False accusations to speed up divorce time
A Conservative MP is proposing a change to the current divorce laws that force couples to separate for at least two years before they can commence divorce proceedings. Couples in Hertfordshire who are seeking to end their marriages may be aware that a divorce on the grounds that a partner has committed adultery or behaved unreasonably may be granted much sooner. According to research by the family law organisation Resolution, a significant number of couples lied in order to be granted a speedy divorce.
The report revealed that almost 60 per cent of divorce applications each year are made on the grounds that a partner had behaved unreasonably and that roughly a quarter of these were false allegations. The chairperson of Resolution said that for many couples whose marriage had broken down, living apart for two years before being allowed a divorce that did not involve making an accusation against the partner was not an option, both for financial and emotional reasons.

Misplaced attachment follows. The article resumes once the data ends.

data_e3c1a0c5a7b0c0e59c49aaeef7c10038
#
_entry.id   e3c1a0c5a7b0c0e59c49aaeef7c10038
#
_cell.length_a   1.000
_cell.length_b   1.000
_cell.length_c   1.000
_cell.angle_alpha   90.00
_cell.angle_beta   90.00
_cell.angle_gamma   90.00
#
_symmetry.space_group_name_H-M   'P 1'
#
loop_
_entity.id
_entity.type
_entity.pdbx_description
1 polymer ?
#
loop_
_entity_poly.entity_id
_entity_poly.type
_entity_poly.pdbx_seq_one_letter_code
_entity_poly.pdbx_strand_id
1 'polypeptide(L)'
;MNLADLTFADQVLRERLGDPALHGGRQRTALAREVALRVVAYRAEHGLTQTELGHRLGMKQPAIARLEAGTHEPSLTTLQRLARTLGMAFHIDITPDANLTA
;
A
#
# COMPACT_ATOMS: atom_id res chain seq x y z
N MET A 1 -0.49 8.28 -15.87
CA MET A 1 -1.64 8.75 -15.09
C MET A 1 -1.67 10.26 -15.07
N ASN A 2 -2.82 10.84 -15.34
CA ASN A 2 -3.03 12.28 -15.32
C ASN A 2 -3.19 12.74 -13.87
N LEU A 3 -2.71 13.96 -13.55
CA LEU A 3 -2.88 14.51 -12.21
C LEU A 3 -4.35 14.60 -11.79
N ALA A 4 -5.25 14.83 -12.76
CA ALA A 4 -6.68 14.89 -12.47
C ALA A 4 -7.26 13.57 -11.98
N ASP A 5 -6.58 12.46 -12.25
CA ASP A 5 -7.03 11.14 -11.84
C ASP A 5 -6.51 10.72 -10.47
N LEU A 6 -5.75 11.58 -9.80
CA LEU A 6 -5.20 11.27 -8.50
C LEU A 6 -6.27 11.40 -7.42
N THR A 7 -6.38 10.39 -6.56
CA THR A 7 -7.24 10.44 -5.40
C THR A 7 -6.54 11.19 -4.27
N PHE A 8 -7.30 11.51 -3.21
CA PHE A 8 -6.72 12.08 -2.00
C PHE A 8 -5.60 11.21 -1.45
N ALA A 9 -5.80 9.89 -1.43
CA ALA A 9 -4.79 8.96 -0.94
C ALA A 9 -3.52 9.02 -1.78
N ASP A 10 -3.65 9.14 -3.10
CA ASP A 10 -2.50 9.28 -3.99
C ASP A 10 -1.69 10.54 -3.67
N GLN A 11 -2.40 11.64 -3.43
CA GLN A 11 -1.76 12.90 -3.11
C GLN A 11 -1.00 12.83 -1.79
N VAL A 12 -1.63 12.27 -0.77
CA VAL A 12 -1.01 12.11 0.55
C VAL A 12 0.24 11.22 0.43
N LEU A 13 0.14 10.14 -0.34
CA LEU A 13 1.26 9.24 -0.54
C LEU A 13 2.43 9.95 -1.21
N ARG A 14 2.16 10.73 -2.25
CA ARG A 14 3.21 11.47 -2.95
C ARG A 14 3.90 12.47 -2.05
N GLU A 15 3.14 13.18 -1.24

The proposal to create a “no fault divorce” will be heard in Parliament under the Ten Minute Rule. Granting a divorce on these grounds will give couples the opportunity to end their legal relationship in an amicable and positive manner. Relate is also encouraging the proposal, saying that partners should be given the choice to settle their differences in a cooperative manner out of court in order to encourage families to build a beneficial future after the separation.
There are five legal grounds for being granted a divorce in the United Kingdom, one of which is if the couple has lived apart for a period of at least two years. Under these grounds a couple is allowed to divorce by mutual consent without the need to make allegations against one another. A solicitor experienced in family law issues may give advice to a client who is seeking to separate amicably from their partner.
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